health/iLO 2
>= Update
5.5
NA
NA
hpasmxld /dev/ipmi1 distro IPMI
iLO 3
NA
NA
No
hpasmlited /dev/ipmi0 distro IPMI
Software architecture
NA
Table 2 Controller, health-daemon, and kernel driver combinations (continued)
Lights-Out
Controller
Kernel
Version
(uname -r)
Red Hat
Enterprise
Linux
Hp-OpenIPMI hpilo module
installed?
available?
daemon
iLO 3
NA
NA
NA
Yes
hpasmlited /dev/hpilo hpilo
iLO 4
NA
NA
NA
No
hpasmlited /dev/ipmi0 distro IPMI
iLO 4
NA
NA
NA
Yes
hpasmlited /dev/hpilo hpilo
dev file
kernel driver
Another source of information includes the following manpages provided with the hp-health
package:
•
hp-health
•
hpasmcli
•
hpuid
•
hplog
•
hpbootcfg
•
hp_mgmt_install
These manpages include detailed information on error messages and possible action that the
administrator can take.
Additional information about the Insight Management SNMP Agents for HP ProLiant Systems is
available at the following locations:
•
http://www.hp.com/servers/manage
•
http://h18000.www1.hp.com/products/servers/management/agents.html
Health monitor
The Health Monitor augments the hardware features built into ProLiant servers. Basic features, such
as temperature, fan, power supply, and memory monitoring are standard on almost all ProLiant
servers. On some ProLiant servers, the Health Monitor supports features such as variable speed
fans, server lights that give a visual indication of a possible error condition, and Advanced Memory
Protection (AMP). The AMP feature allows the capability of reserving memory for failover if a Single
Bit Correctable Error (SBCE) threshold is exceeded.
NOTE: On some ProLiant servers, the entire memory subsystem can be mirrored to survive an
uncorrectable memory error. Without AMP, uncorrectable memory errors are always fatal and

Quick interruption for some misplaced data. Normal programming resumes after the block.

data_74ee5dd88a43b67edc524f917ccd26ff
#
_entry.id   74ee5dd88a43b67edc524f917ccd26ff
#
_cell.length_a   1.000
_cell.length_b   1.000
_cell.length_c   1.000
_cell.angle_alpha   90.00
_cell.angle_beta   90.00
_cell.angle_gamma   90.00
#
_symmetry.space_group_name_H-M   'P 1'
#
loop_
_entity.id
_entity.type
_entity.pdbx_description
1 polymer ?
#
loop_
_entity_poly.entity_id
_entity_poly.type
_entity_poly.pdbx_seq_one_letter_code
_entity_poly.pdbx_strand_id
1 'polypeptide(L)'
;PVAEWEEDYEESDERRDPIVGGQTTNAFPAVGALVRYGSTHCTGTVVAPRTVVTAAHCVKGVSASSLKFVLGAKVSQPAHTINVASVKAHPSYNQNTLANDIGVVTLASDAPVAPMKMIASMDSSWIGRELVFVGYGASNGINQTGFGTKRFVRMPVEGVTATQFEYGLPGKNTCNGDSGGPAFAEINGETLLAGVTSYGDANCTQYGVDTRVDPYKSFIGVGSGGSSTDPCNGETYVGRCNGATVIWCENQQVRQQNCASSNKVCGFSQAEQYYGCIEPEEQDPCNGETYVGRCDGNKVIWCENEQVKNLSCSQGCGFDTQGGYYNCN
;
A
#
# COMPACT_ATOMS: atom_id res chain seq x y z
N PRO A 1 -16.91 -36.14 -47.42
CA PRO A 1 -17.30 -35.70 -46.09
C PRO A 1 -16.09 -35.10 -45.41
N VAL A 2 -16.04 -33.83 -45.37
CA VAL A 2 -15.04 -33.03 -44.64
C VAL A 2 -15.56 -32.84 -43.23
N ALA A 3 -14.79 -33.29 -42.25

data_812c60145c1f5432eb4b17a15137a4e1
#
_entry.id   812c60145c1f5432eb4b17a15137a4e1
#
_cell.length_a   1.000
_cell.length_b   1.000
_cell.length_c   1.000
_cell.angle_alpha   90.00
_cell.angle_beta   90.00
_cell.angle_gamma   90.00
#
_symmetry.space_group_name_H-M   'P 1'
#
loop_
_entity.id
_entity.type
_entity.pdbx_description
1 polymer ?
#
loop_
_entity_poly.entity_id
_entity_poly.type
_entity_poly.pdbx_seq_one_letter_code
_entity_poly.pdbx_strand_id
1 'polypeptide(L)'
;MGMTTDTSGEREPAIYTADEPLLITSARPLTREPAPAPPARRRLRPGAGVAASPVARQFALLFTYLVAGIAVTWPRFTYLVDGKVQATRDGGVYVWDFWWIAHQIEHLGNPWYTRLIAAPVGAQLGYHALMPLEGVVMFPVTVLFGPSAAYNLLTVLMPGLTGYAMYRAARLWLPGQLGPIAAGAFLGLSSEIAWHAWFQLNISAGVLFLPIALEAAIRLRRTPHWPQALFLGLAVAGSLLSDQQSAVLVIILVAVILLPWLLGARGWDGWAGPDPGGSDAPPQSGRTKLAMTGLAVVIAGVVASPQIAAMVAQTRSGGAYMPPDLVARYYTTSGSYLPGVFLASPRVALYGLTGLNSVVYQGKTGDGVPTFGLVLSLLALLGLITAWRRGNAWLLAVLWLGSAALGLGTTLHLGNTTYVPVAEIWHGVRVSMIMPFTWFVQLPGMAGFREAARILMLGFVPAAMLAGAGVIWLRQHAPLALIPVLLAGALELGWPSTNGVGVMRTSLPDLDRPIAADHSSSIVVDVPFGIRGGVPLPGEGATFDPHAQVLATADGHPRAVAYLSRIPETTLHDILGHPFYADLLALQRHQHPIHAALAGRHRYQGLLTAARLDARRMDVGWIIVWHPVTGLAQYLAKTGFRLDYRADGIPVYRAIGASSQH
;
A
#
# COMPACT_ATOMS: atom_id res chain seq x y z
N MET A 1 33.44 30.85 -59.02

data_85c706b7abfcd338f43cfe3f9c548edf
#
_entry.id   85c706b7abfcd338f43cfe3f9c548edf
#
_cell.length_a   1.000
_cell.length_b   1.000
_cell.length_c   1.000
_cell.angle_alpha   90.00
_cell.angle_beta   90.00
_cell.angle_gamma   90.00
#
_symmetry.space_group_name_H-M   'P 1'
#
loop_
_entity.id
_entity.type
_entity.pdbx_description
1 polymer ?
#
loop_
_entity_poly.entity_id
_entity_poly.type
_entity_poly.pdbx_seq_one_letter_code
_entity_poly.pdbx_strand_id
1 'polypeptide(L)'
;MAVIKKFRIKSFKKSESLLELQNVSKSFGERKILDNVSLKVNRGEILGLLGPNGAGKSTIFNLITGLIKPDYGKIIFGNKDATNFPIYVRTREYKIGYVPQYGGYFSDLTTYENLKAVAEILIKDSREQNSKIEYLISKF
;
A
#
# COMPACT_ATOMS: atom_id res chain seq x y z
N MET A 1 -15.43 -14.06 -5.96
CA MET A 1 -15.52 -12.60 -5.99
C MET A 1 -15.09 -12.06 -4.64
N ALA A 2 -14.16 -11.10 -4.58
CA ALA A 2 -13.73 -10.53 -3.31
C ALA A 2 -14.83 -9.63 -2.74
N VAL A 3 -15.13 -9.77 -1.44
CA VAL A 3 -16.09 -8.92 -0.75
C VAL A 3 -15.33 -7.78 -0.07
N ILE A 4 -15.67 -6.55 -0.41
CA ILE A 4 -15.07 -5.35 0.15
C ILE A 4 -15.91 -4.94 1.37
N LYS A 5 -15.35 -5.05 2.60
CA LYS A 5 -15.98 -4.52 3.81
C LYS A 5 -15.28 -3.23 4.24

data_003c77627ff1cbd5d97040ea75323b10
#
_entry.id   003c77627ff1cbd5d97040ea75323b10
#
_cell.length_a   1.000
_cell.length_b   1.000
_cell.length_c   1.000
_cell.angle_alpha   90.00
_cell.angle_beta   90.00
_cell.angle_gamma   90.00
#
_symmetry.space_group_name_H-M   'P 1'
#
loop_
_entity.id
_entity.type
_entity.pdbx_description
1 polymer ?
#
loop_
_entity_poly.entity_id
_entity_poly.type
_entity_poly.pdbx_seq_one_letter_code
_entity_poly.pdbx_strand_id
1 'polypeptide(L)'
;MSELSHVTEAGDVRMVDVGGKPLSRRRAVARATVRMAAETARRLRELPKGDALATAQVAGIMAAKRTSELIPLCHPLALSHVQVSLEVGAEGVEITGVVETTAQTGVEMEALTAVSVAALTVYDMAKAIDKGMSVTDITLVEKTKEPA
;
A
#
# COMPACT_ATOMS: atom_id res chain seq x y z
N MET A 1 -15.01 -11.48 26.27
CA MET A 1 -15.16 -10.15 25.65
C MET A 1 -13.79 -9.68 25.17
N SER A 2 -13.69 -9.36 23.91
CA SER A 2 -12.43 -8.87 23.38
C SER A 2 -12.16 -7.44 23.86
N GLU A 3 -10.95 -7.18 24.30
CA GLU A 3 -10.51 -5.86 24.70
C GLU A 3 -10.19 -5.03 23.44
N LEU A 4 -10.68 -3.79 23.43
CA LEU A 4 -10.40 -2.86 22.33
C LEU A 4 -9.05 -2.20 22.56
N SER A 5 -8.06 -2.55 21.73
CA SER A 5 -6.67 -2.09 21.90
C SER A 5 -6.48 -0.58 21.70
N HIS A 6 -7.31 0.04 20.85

cause a kernel panic. AMP allows a server to continue execution until the faulty memory can be
replaced. Mirrored AMP solutions usually allow removing the memory board with the faulty memory
dual in-line memory module (DIMM) and replacing the faulty DIMM while the server continues
execution. When the repaired AMP memory board is inserted back into the server, the AMP mirror
automatically restores. This allows mission critical 24 X 7 applications to continue execution without
interruption or downtime.
The following sections explain the features provided by the Health Monitor for the overall health
of the ProLiant server.
System temperature monitoring
A ProLiant server can contain several temperature sensors. On ProLiant servers with intelligent
temperature sensors, check the current and threshold temperatures by running hplog -t.
System Health application and Command Line utilities(hp-health)
7
If the normal operating range is exceeded for any of these sensors, the Health Monitor does the
following:
•
Displays a message on the console stating the problem
•
Makes an entry in the system health log and the operating system log
Additionally, on some servers, the fans gradually increase to full speed in an attempt to cool the
server as the external environment temperature increases. If the server exceeds the normal operating
range and does not cool down within 60 seconds, the operating system is, in most cases, shut
down to close the file systems.
TIP: On servers that do not have variable speed fans, the server is shut down unless the
ROM-Based Setup Utility (RBSU) Thermal Shutdown feature is disabled. This feature is enabled by
default. Use RBSU to control the shutdown option.
System fan monitoring
A ProLiant server can contain fan sensors. On ProLiant servers with intelligent fan sensors, check
the status of the fans by running hplog -f.